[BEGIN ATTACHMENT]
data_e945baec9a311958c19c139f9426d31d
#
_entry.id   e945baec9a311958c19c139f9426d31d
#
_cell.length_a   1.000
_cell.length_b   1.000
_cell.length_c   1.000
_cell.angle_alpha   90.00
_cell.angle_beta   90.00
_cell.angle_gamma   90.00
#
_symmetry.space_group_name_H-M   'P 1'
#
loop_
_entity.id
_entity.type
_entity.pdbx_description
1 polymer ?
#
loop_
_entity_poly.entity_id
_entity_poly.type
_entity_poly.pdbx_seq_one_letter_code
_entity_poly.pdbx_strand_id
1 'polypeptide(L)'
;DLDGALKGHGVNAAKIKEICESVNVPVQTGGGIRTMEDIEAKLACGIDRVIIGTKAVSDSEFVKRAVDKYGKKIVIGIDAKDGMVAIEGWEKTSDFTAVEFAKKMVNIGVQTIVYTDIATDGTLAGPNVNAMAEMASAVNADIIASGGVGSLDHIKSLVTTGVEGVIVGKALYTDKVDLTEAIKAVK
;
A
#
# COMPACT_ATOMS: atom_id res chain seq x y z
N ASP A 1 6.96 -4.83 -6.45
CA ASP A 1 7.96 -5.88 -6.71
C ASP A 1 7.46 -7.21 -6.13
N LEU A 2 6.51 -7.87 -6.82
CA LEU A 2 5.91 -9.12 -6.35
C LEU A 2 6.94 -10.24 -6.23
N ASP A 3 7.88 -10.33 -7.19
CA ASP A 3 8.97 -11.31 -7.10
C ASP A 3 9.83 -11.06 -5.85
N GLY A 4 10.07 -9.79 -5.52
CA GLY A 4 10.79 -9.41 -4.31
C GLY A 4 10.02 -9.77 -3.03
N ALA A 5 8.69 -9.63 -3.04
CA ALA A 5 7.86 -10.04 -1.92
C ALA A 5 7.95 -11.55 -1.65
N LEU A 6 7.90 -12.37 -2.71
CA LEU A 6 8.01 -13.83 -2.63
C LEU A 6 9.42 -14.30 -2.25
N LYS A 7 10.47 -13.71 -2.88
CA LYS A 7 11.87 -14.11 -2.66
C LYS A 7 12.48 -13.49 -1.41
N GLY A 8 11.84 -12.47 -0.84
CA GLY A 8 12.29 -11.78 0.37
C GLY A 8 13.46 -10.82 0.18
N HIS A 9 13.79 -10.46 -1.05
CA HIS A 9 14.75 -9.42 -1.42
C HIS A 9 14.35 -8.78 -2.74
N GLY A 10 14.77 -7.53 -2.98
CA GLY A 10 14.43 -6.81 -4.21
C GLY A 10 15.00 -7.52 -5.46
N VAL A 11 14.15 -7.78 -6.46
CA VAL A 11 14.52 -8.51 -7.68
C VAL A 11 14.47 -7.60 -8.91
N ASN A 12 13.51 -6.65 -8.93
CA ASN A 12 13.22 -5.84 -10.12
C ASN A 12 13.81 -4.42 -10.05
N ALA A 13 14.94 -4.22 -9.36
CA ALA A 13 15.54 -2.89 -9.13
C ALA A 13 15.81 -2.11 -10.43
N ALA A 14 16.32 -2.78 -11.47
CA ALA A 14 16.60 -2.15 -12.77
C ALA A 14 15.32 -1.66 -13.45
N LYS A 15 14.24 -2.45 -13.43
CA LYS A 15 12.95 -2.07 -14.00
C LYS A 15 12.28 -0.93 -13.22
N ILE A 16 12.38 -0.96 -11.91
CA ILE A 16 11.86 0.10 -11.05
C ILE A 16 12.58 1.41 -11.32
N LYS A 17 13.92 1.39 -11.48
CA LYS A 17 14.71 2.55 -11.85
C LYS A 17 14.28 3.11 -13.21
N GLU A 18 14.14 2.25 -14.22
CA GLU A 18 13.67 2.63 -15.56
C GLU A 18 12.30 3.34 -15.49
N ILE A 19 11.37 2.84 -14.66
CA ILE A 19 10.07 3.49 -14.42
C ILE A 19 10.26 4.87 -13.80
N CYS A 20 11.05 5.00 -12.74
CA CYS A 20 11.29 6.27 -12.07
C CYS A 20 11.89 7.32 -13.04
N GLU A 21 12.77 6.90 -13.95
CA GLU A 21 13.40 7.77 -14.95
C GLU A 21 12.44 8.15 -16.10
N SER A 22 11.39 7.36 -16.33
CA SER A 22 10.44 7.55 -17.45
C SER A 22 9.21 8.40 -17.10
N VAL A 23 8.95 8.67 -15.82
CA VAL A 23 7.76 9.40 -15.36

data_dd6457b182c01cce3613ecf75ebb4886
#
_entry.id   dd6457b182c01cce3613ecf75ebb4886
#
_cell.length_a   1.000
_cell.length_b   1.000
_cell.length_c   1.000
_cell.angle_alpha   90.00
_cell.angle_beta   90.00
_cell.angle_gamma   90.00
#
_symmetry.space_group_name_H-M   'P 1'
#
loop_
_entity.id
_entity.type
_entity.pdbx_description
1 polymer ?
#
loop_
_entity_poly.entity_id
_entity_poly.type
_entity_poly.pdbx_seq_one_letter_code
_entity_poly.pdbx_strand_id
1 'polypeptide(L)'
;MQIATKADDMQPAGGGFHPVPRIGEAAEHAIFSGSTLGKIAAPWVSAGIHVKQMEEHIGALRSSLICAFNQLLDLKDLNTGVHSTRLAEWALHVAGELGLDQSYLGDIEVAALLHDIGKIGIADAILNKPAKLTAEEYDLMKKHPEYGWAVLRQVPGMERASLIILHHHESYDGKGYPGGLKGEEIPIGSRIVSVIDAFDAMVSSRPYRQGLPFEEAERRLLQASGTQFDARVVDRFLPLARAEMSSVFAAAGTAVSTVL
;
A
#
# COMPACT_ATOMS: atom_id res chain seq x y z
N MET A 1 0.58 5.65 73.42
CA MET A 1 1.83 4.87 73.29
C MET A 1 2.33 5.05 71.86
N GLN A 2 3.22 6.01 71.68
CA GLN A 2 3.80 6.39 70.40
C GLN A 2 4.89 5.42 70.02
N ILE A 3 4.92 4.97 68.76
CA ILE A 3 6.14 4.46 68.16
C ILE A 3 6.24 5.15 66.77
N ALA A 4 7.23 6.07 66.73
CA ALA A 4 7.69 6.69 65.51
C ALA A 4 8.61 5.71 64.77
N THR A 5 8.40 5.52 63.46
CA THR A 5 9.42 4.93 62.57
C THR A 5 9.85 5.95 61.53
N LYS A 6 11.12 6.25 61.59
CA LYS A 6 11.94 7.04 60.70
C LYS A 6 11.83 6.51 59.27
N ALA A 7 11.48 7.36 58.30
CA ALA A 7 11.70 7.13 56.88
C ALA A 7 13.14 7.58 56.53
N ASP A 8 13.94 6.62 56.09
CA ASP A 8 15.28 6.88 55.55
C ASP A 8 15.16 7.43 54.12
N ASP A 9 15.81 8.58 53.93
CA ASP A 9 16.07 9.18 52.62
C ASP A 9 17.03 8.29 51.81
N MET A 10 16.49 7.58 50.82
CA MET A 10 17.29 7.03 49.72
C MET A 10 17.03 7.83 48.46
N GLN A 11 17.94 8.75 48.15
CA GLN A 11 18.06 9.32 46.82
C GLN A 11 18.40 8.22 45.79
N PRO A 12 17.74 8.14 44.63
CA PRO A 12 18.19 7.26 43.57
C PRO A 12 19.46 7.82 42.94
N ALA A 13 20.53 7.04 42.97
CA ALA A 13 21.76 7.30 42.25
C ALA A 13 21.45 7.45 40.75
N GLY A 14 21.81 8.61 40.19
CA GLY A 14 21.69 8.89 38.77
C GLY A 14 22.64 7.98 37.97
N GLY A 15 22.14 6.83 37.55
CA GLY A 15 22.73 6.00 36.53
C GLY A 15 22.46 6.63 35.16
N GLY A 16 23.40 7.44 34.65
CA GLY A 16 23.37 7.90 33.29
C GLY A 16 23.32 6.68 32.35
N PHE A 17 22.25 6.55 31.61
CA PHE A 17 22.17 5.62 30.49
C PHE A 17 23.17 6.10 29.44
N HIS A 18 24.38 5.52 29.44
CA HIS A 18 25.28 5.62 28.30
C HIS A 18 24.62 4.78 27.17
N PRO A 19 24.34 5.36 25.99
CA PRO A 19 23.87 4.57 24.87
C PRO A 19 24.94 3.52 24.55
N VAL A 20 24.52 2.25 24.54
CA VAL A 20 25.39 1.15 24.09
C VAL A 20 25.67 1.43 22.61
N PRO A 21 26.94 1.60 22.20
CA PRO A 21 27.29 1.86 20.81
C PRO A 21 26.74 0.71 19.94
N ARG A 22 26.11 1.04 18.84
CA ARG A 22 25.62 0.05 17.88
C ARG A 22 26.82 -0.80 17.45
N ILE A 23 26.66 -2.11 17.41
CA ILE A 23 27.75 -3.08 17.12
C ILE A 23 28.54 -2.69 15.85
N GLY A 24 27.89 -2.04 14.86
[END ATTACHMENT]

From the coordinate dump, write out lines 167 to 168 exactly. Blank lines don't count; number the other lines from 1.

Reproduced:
C ALA A 13 21.45 7.45 40.75
N GLY A 14 21.81 8.61 40.19